Blog | July 31, 2008

Jen talks about knowing the story behind the food we eat

Nicholas Kristof has an op-ed in the New York Times today about the increasing opposition to factory farms. Kristof reflects on his farm upbringing, including the not-so-pleasant task of snatching the geese one by one for slaughter. He concludes the op-ed with a lovely thought about every piece of food having its story… but he fails to make the connection that as eaters we can control that story. We can choose to eat food that has come from a factory farm, knowing the story of that burger was that it was an animal that was cruelly treated, confined and kept from its natural habitat, habits, and diet. Or you can choose to eat a burger from a local farmer, a farmer you know and trust, a farmer who raises his or her animals in a way that jibes with your own beliefs about the way food ought to be raised. It’s true that every food item has a story. The point is we can choose to know that story or not. And we can change the way our food is raised and grown by knowing its story and only eating the food that has the story we want.

This translates into every piece of food we eat, not just animal products. Recently, tomatoes and jalapeno peppers have been in the news for possible salmonella contamination. First it was tomatoes, now we’re finding out it was really jalapenos, not tomatoes. Who can remember now which jalapenos? Were they from Mexico or California? How do I know which are which? And I see lots of peppers at the grocery store… how do I know those aren’t contaminated? How does anyone know if they’re contaminated – who is looking out for us? Never mind the immediate health threat issue… How do I know how the peppers were grown? Who grew them? What chemicals may have been applied to them and how might those chemicals affect me?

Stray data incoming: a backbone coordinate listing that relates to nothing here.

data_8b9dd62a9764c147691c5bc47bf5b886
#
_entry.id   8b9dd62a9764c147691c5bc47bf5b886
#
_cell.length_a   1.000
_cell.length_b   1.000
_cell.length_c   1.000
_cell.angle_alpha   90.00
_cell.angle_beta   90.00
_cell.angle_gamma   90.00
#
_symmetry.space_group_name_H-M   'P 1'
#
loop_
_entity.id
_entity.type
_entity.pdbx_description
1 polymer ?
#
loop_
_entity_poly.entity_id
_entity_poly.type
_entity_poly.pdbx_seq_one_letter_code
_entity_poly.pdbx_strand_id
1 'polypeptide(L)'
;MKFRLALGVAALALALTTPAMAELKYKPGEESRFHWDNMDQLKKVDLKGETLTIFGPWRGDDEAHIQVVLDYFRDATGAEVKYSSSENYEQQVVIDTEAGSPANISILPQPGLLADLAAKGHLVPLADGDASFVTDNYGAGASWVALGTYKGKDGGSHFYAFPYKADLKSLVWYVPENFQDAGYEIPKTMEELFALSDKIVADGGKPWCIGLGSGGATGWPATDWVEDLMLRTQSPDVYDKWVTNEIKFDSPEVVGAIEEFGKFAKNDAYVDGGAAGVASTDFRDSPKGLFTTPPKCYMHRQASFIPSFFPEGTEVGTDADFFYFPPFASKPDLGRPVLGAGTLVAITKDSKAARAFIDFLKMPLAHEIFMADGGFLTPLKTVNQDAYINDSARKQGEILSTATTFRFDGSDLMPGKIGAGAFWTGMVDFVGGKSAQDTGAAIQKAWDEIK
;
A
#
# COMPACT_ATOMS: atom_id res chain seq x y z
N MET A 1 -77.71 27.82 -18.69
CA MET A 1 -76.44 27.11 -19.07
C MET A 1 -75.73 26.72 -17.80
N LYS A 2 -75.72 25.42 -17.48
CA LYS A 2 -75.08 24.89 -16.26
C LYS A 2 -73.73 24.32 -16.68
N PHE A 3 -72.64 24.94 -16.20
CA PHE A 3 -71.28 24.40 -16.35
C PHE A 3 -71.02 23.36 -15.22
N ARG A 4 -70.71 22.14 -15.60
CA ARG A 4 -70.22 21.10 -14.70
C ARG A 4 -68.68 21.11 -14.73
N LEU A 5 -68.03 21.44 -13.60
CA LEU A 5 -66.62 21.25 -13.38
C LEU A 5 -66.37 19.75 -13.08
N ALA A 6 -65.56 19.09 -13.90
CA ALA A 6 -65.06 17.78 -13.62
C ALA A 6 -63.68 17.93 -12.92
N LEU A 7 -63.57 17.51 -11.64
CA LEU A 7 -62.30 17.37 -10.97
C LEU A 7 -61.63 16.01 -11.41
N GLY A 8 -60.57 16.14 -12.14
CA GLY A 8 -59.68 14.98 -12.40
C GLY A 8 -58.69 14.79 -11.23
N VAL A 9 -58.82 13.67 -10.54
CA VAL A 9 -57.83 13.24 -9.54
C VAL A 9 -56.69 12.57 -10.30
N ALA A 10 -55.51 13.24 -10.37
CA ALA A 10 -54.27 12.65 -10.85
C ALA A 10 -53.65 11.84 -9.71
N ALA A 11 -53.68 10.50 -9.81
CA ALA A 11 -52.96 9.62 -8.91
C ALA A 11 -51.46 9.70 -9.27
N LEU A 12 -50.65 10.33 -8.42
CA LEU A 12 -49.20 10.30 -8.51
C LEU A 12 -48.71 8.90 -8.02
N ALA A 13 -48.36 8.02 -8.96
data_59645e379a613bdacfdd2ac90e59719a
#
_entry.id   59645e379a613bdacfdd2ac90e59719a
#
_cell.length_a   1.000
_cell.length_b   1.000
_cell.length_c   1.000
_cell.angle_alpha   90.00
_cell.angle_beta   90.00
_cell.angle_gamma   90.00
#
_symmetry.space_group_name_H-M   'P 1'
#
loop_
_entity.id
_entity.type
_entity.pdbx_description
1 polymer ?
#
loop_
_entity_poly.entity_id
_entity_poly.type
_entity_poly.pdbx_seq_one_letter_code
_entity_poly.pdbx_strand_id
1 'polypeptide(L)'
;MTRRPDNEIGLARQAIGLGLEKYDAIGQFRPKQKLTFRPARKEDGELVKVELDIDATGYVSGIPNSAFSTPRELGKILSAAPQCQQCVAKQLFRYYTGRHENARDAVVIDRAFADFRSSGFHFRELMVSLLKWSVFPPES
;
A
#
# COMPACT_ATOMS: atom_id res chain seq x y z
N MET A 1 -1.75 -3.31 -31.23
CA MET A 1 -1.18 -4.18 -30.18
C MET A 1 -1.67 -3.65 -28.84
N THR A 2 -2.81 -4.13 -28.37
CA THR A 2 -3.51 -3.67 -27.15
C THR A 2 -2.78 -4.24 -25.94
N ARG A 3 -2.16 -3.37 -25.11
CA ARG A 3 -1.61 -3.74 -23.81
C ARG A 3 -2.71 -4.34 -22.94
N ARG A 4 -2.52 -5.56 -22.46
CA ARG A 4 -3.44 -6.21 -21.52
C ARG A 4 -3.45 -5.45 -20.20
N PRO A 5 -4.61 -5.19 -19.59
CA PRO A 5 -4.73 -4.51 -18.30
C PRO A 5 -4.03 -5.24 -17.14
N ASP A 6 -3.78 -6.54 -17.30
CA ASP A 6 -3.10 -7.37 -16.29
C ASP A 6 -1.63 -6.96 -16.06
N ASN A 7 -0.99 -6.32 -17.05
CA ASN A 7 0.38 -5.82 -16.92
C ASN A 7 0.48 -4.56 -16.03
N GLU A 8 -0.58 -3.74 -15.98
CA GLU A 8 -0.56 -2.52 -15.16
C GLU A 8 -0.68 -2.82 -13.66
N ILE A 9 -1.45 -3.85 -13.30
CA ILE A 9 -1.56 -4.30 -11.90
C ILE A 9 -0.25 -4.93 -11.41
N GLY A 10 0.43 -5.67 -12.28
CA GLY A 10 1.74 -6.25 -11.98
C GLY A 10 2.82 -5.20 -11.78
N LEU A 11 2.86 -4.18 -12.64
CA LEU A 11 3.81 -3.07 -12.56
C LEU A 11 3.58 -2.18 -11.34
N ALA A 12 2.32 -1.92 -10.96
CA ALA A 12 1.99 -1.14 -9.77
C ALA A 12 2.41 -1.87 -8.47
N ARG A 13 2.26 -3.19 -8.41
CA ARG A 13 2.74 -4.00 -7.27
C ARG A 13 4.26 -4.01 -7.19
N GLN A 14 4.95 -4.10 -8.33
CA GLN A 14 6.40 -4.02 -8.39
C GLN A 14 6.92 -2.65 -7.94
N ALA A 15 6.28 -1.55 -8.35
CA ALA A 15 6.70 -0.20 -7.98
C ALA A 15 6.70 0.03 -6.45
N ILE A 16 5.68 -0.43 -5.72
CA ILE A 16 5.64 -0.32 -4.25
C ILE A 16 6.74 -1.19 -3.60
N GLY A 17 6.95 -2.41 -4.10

One way to answer all these questions is to get to know a local farmer, on their farm or at a farmers market. This time of year, in the mid-summer heat, peppers are everywhere! You can buy them directly from the person who grew them. The farmer can tell you when they were harvested, what kind of soil they grew in, what kind of chemicals, if any, were put on them. Based on this information, you can eat that pepper with confidence… because you know its story.

This confidence is a great benefit of knowing the story of your food. But you know what? There’s pleasure in knowing the story too. There’s joy in talking to the farmer, learning about the growing process, in sharing that information with the people you share food with. Think about it… food is such a huge part of our lives… it’s what keeps us going throughout the day, it’s what brings us together with our loved ones and friends, it’s how we relax and enjoy our lives. Why leave that to chance?

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